King’s Theatre, Edinburgh
Nell Gwynn is one of those historical characters that most of us know a little bit about. I knew, for instance, that she was a former prostitute with a sideline in selling oranges and I also knew that she had a famous affair with King Charles II, the ‘Merry Monarch’. I didn’t know that she was one of the first female actors ever to grace the English stage and that in her short meteoric career, she was acclaimed as something of a ground-breaker. And I didn’t know that a history lesson could be so enjoyable.,
This superb production from the English Touring Theatre of Jessica Swales’ Olivier Award-winning comedy is a delight in just about every respect. From the superbly realised set, through the opulent costumes and the lively period music, this is fabulous to behold, while Swales’ incredibly witty script, replete with double entendres and bawdy observations galore, will have you laughing heartily all the way through.
We are first treated to a brief excerpt from the latest production of the Theatre Royal, where the infamous actor Charles Hart (Sam Marks) is showing us examples of his celebrated stagecraft. He’s interrupted by a voice from the stalls and onto the stage wanders Nell (Laura Pitt-Pulford) and Hart quickly realises that she has some real potential as an actress. He takes her under his wing (and into his bed) and, pretty much overnight, a new star of the stage is born, much to the disgust of Edward Kynaston (Esh Alladi), who up this point has managed to monopolise all the Theatre’s plum female roles. Nell becomes an overnight sensation but, of course, it isn’t long before King Charles II (Ben Righton) pays the theatre a visit and he too becomes somewhat enamoured of this new talent. Whereupon matters become rather complicated…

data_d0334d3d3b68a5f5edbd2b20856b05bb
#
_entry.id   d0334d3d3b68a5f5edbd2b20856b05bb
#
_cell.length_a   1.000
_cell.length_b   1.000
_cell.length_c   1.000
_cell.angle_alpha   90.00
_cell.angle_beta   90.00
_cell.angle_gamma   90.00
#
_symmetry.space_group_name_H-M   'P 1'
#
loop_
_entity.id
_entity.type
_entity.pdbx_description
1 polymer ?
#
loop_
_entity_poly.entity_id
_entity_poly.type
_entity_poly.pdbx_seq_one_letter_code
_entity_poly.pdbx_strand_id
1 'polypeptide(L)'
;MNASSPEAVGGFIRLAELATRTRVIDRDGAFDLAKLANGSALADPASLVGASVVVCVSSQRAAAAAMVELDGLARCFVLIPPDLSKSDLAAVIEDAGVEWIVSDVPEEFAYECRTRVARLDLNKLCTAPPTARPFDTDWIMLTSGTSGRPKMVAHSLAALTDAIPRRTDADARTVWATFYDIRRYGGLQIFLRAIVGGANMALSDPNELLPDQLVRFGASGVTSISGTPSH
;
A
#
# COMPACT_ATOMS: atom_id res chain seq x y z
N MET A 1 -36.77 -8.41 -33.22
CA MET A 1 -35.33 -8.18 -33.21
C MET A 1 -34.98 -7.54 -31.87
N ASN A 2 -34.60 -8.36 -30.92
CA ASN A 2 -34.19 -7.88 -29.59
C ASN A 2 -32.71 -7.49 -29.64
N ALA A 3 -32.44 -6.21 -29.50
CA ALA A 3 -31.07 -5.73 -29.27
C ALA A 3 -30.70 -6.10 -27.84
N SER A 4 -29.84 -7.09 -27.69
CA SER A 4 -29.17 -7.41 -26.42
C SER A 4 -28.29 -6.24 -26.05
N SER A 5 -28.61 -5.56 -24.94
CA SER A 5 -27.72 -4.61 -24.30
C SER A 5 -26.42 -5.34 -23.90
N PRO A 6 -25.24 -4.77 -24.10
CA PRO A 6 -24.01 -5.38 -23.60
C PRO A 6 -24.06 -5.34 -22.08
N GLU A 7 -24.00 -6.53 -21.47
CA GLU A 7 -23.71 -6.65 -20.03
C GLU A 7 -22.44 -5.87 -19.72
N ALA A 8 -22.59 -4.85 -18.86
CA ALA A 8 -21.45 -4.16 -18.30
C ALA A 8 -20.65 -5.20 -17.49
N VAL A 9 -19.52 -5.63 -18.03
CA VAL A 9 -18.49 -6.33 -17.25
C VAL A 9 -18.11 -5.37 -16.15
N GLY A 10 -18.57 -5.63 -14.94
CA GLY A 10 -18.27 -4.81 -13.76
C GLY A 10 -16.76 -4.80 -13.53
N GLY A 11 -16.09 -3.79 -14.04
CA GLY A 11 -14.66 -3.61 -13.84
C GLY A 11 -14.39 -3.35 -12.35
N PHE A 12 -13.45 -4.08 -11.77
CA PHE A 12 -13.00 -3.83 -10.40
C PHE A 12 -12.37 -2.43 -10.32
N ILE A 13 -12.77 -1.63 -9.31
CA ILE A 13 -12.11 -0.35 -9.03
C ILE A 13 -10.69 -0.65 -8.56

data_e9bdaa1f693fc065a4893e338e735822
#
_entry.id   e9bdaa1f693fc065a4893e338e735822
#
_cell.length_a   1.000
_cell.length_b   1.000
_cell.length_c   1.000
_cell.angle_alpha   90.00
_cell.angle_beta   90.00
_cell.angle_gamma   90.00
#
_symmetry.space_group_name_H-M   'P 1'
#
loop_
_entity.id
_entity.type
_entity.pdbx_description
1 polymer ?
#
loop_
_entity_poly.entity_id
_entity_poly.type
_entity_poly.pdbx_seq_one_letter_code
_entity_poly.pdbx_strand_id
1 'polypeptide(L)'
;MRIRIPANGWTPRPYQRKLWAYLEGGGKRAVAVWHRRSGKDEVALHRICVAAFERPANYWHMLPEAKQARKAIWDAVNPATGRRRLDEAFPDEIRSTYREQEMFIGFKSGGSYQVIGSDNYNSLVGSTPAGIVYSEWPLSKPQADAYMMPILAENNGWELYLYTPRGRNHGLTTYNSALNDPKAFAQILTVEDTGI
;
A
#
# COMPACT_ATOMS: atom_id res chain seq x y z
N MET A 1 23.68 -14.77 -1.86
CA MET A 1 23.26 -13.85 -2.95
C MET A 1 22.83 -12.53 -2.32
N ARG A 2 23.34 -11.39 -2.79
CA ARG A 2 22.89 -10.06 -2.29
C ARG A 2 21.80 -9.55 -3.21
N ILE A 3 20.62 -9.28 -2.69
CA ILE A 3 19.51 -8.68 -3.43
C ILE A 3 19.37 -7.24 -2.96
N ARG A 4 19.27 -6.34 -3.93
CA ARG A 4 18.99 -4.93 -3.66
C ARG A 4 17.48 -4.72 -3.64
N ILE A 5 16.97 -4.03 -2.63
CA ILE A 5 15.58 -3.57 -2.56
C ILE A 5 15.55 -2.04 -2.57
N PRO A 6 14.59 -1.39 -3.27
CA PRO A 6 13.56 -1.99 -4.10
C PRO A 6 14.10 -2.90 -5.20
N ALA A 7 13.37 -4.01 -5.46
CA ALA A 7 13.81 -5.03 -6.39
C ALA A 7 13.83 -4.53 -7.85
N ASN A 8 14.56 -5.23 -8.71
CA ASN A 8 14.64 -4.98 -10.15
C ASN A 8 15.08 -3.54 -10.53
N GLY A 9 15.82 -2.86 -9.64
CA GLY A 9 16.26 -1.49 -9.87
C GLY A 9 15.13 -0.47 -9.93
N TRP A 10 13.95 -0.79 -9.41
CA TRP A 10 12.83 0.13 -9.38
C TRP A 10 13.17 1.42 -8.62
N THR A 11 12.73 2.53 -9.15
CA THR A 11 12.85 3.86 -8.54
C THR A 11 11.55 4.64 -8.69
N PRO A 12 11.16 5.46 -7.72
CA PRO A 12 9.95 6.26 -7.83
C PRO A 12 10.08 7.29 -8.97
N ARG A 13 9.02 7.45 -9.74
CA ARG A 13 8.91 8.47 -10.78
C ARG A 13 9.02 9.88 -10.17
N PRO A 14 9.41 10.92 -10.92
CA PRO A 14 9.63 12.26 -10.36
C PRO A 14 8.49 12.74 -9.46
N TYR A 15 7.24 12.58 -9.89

Nell Gwynn is proof, if ever it were needed, that historical costume drama doesn’t have to be dull and fusty – indeed, this is as bright and brilliant as you could possibly wish. Christopher Luscombe’s direction is accomplished and Laura Pitt-Pulford is sensational in the lead role but, if I’m honest, there isn’t a weak link in what really is an ensemble piece. And, should you find some of the antics on display hard to believe, a quick online search will reassure you that pretty much everything that happens here is supported by genuine historical evidence.
If you’re in the mood for a great night’s entertainment, this is one you really shouldn’t miss. Form an orderly queue.